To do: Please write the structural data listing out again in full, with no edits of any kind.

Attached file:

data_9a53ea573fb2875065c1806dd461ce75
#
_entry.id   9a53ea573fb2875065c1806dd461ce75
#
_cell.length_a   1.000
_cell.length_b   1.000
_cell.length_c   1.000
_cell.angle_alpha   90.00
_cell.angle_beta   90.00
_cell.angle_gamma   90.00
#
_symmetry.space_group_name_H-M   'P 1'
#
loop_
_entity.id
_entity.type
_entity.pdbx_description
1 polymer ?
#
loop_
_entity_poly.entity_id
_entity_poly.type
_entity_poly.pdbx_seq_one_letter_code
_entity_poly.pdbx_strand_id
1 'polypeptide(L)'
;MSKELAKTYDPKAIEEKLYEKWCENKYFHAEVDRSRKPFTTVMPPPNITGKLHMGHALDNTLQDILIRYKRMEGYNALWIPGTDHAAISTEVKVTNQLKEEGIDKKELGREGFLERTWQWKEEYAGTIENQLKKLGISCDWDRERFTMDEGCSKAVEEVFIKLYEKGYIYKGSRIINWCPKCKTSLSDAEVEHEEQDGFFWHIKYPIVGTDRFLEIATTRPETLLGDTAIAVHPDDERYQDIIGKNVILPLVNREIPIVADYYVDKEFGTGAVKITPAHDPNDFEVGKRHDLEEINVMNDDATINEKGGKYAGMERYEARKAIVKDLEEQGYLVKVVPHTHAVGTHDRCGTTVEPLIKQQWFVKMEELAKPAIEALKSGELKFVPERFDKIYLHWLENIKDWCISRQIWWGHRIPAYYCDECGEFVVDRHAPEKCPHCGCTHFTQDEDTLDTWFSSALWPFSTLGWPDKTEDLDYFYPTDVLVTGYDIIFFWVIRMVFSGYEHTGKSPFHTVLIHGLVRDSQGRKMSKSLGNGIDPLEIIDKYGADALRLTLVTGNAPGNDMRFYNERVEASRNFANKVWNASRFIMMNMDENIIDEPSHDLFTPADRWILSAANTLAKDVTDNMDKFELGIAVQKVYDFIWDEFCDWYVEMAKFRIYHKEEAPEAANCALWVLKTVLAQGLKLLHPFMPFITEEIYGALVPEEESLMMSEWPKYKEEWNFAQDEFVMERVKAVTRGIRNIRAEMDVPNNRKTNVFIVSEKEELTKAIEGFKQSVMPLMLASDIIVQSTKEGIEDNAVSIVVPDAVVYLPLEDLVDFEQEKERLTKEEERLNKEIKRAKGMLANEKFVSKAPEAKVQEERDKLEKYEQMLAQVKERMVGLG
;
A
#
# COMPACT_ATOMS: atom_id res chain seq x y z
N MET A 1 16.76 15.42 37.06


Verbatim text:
data_9a53ea573fb2875065c1806dd461ce75
#
_entry.id   9a53ea573fb2875065c1806dd461ce75
#
_cell.length_a   1.000
_cell.length_b   1.000
_cell.length_c   1.000
_cell.angle_alpha   90.00
_cell.angle_beta   90.00
_cell.angle_gamma   90.00
#
_symmetry.space_group_name_H-M   'P 1'
#
loop_
_entity.id
_entity.type
_entity.pdbx_description
1 polymer ?
#
loop_
_entity_poly.entity_id
_entity_poly.type
_entity_poly.pdbx_seq_one_letter_code
_entity_poly.pdbx_strand_id
1 'polypeptide(L)'
;MSKELAKTYDPKAIEEKLYEKWCENKYFHAEVDRSRKPFTTVMPPPNITGKLHMGHALDNTLQDILIRYKRMEGYNALWIPGTDHAAISTEVKVTNQLKEEGIDKKELGREGFLERTWQWKEEYAGTIENQLKKLGISCDWDRERFTMDEGCSKAVEEVFIKLYEKGYIYKGSRIINWCPKCKTSLSDAEVEHEEQDGFFWHIKYPIVGTDRFLEIATTRPETLLGDTAIAVHPDDERYQDIIGKNVILPLVNREIPIVADYYVDKEFGTGAVKITPAHDPNDFEVGKRHDLEEINVMNDDATINEKGGKYAGMERYEARKAIVKDLEEQGYLVKVVPHTHAVGTHDRCGTTVEPLIKQQWFVKMEELAKPAIEALKSGELKFVPERFDKIYLHWLENIKDWCISRQIWWGHRIPAYYCDECGEFVVDRHAPEKCPHCGCTHFTQDEDTLDTWFSSALWPFSTLGWPDKTEDLDYFYPTDVLVTGYDIIFFWVIRMVFSGYEHTGKSPFHTVLIHGLVRDSQGRKMSKSLGNGIDPLEIIDKYGADALRLTLVTGNAPGNDMRFYNERVEASRNFANKVWNASRFIMMNMDENIIDEPSHDLFTPADRWILSAANTLAKDVTDNMDKFELGIAVQKVYDFIWDEFCDWYVEMAKFRIYHKEEAPEAANCALWVLKTVLAQGLKLLHPFMPFITEEIYGALVPEEESLMMSEWPKYKEEWNFAQDEFVMERVKAVTRGIRNIRAEMDVPNNRKTNVFIVSEKEELTKAIEGFKQSVMPLMLASDIIVQSTKEGIEDNAVSIVVPDAVVYLPLEDLVDFEQEKERLTKEEERLNKEIKRAKGMLANEKFVSKAPEAKVQEERDKLEKYEQMLAQVKERMVGLG
;
A
#
# COMPACT_ATOMS: atom_id res chain seq x y z
N MET A 1 16.76 15.42 37.06